Meet the four breeds making their debut at the US version of Crufts | TeamDogs

Meet the four breeds making their debut at the US version of Crufts

The biggest dog show in the States is being held this weekend

Amy Crowther

Posted 3 months ago ago

The Barbet, Biewer Terrier, Belgian Laekenois and Dogo Argentino (credit: Timothy A Clary/AFP via Getty Images)

It’s a big weekend for dog lovers in the US as their pandemic-delayed Westminster Kennel Club Dog Show is finally held in New York. 

The show has run for 145 years - that’s longer than our own beloved Crufts! - but had to be postponed from its usual February date at Madison Square Garden because of lockdown restrictions. 

Instead, this year’s contest is being held at the Lyndhurst estate about 25 miles north of Manhattan, but without any spectators in the arena - and handlers and judges have been given strict Covid-19 protocols to follow. 

Despite the disruptions of the past year, the organisers said there has been no drop-off in entries so there will be thousands of dogs aiming for the title. 

The first event of the weekend is the agility competition, before the traditional judging of individual breeds that leads into the Best of Show award on Sunday night.

Four breeds are competing for the first time and will have their paws crossed to do well against the other 209 on the American Kennel Club roster - once a breed is recognised by the AKC, it becomes eligible to enter the Westminster contest. 

The Barbet 

(credit: Westminster Kennel Club)

This French water dog is a rustic breed with roots going back to the 16th century and was used to flush and retrieve waterfowl from marshes and lakes. The UK Kennel Club says it is thought the breed was used in the development of the Poodle and Curly Coated Retriever. It will join the Sporting Group in the Westminster show.  

The Dogo Argentino 

(credit: Lev Radin/Pacific Press/LightRocket via Getty Images)

Joining the Working Group is the Dogo Argentino - one of four species banned in the UK under the Dangerous Dogs Act of 1991. It was bred to find, chase, and catch dangerous game such as wild boar, pumas, and other destructive predators, which is one of the reasons you won’t see it at Crufts or in your neighbour’s garden any time soon.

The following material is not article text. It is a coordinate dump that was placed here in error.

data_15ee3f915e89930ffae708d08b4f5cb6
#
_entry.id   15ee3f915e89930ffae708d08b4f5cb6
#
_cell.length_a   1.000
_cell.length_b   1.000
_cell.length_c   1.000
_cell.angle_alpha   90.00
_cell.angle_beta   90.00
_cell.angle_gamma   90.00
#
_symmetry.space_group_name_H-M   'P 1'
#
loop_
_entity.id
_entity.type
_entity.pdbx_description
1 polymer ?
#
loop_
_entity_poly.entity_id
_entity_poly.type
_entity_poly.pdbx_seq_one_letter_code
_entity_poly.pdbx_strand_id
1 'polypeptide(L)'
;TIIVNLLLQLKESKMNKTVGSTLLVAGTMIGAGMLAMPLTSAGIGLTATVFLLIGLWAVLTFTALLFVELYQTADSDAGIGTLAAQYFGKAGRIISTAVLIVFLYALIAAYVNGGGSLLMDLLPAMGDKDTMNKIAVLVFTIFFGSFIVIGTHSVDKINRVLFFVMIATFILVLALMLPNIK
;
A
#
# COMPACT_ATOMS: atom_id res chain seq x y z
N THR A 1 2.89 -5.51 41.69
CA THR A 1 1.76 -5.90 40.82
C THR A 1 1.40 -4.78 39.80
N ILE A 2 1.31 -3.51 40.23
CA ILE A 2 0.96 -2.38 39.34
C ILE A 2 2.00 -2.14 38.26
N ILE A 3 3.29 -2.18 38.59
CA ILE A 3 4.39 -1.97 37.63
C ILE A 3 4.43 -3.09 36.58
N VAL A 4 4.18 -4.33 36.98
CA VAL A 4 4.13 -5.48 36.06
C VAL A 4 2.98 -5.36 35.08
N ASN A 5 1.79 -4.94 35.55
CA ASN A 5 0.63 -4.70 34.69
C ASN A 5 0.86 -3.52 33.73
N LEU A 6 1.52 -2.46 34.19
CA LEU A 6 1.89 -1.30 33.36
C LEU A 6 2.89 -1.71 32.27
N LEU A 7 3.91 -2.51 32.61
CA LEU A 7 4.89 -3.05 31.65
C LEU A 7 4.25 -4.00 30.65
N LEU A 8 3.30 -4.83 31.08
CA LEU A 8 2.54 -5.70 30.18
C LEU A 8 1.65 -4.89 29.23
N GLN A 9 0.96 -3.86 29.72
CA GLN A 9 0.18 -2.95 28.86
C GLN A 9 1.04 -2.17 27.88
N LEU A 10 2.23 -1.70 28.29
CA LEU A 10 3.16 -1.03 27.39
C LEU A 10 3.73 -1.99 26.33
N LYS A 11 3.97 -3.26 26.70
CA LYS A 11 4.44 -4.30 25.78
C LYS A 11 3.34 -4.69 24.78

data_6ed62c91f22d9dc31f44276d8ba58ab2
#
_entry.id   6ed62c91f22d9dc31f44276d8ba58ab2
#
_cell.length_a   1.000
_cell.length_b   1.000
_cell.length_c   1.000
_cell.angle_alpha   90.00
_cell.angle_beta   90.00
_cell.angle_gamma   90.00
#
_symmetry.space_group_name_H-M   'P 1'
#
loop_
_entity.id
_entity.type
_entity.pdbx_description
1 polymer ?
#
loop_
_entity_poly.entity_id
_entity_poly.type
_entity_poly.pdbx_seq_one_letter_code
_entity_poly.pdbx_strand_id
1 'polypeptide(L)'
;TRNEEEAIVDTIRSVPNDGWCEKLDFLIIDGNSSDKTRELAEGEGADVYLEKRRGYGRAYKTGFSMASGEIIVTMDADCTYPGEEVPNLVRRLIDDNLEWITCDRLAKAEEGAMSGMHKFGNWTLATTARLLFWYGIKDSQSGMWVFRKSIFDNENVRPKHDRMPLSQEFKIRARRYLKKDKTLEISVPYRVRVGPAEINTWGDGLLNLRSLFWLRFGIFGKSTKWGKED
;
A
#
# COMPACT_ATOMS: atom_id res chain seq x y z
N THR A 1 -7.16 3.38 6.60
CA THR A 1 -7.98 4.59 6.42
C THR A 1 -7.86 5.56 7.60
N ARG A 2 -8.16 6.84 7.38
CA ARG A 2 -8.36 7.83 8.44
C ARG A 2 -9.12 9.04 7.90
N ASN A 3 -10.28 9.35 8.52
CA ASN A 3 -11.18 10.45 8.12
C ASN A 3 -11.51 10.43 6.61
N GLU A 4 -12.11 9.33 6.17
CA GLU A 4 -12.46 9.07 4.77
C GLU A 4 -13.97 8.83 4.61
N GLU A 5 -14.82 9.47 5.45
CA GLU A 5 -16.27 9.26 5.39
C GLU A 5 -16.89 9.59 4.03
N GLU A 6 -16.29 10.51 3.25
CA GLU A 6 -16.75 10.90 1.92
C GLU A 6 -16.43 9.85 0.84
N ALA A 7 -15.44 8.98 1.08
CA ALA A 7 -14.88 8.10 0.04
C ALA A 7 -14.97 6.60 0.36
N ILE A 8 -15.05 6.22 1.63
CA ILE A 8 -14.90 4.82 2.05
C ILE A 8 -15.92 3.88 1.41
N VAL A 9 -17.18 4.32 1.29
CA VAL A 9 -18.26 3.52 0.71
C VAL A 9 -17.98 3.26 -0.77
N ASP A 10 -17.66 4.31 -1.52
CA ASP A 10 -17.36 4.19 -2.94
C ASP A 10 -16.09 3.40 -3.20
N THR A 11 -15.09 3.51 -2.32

The Belgian Laekenois

(credit: Lev Radin/Pacific Press/LightRocket via Getty Images)

This is one of four native Belgian breeds, and the rarest. They’re similar to the more familiar Malinois, Belgian Sheepdog and Tervuren breeds, and like them were used for herding, but have also been used in the police and armed forces because they have an appetite for work. It will join the Herding Group at Westminster. The UK Kennel club says the Laekenois gained its name from the Château of Laeken – a royal residence of Queen Marie Henriette in Belgium who favoured the variety. 

The Biewer Terrier 

(credit: Westminster Kennel Club)

The Biewer Terrier (pronounced “beaver”) is from Germany and has long silky hair and usually a pony-tail top-knot. It will join the Toy Group. It isn’t as well known in the UK but is closely related to the Yorkshire Terrier. It was said to have developed in a Yorkie breeding programme in Germany when a gene mutation introduced an unusual piebald colouration. This means it is not recognised by The Kennel Club so also won’t be at Crufts when it is held in Birmingham in July. 

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